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Exogenous kisspeptin does not alter photoperiod-induced gonadal regression in Siberian hamsters (Phodopus sungorus).

Research paper by Timothy J TJ Greives, Lance J LJ Kriegsfeld, Gregory E GE Demas

Indexed on: 15 Apr '08Published on: 15 Apr '08Published in: General and Comparative Endocrinology



Abstract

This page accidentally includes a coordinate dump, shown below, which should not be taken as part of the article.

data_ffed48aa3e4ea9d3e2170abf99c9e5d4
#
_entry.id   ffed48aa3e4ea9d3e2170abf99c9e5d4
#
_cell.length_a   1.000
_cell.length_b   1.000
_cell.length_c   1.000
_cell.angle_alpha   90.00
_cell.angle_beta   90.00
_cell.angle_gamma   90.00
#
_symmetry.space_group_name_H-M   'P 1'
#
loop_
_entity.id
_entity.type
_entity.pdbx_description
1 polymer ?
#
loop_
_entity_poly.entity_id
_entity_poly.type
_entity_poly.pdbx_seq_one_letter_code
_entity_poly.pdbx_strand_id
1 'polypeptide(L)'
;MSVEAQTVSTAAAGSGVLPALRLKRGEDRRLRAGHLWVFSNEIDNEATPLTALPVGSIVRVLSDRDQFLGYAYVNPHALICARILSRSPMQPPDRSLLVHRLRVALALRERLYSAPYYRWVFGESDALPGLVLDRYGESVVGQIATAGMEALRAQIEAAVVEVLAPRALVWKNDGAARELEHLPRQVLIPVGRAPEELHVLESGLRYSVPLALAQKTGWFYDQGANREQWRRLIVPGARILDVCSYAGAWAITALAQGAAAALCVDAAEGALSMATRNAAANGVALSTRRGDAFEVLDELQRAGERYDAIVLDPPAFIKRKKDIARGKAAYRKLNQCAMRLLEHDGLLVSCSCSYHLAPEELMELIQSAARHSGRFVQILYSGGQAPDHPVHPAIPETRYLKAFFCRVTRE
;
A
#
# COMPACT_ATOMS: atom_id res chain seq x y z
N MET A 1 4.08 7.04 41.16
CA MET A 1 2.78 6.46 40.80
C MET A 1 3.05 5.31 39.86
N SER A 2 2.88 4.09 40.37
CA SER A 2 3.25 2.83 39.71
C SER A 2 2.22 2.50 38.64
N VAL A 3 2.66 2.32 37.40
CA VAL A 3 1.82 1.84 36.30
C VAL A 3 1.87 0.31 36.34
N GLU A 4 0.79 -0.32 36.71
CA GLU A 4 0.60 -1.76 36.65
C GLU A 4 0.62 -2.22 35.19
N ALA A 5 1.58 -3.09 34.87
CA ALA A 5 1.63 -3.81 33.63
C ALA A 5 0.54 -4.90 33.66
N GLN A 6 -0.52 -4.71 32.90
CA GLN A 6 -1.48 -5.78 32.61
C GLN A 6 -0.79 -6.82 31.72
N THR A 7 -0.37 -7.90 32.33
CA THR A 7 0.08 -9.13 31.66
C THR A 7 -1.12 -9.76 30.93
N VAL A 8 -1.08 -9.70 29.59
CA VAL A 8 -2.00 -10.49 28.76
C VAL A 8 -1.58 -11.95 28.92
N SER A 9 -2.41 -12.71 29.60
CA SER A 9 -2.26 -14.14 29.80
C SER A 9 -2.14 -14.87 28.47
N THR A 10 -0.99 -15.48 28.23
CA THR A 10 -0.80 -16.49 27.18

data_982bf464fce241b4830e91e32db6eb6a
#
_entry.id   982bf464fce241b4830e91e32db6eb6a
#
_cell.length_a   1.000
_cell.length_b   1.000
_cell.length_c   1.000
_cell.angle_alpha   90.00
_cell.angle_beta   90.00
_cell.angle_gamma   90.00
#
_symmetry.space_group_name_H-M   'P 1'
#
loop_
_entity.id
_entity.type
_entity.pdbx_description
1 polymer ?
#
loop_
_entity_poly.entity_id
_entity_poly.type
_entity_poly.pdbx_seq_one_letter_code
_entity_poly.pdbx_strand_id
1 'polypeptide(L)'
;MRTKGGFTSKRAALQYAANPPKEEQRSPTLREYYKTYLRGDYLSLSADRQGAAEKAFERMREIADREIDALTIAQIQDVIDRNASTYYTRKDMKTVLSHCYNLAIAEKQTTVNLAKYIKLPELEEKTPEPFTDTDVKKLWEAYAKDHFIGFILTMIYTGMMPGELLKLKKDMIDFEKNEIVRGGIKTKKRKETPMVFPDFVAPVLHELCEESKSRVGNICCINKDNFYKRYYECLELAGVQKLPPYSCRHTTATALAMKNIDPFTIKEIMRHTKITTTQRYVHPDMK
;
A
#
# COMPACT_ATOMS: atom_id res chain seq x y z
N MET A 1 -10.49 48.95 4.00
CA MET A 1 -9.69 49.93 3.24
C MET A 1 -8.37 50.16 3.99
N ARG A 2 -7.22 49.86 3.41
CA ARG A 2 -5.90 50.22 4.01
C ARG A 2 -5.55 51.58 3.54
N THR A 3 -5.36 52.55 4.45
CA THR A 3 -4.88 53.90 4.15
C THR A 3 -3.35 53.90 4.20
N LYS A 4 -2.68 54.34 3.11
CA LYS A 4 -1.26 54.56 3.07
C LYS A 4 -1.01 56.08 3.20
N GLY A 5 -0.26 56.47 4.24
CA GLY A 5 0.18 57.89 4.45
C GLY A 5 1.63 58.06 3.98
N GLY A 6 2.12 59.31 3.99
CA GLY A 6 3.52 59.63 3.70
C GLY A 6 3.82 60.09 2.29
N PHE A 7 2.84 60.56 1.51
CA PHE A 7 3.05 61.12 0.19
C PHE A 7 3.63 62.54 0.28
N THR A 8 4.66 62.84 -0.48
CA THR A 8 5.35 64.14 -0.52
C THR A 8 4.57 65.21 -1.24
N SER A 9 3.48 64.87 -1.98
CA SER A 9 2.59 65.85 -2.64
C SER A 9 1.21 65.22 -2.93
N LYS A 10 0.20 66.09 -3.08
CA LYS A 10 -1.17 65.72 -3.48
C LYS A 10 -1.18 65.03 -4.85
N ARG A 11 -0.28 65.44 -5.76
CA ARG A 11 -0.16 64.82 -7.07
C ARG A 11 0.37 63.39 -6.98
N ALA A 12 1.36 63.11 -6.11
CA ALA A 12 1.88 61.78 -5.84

In order to reproduce successfully, animals must integrate multiple environmental cues to synchronize breeding with favorable conditions. In temperate, seasonally breeding rodents, photoperiod acts as the primary seasonal cue. Long days are associated with reproductive development and maturation of the gonads whereas short days induce gonadal regression. The neuropeptide kisspeptin has potent stimulatory effects on reproductive development. Kisspeptin potently stimulates GnRH release and kisspeptin expression co-varies with photoperiod in seasonally breeding animals. Here we tested the hypothesis that reproductive involution in response to inhibitory day lengths results from reduced kisspeptin stimulation of the reproductive axis in seasonally breeding Siberian hamsters (Phodopus sungorus). If true, gonadal regrowth should be hastened by kisspeptin treatment in regressed hamsters and prevented in hamsters by treatment prior to and during regression. In Experiments 1 and 2 we tested the ability of kisspeptin to reverse gonadal regression. In Experiment 1, reproductively regressed hamsters received chronic kisspeptin via osmotic mini-pumps for 4 weeks. In Experiment 2, daily injections of kisspeptin were administered to regressed hamsters for 6 weeks. In Experiment 3, the ability of kisspeptin to block gonadal regression was tested; hamsters transferred to short days received daily injections of kisspeptin for 6 weeks. In all three studies, short-day animals receiving exogenous kisspeptin did not differ from short-day controls. Collectively, these results provide evidence that mechanisms in addition to those that converge on the kisspeptin system are likely critical for seasonal changes in the reproductive axis.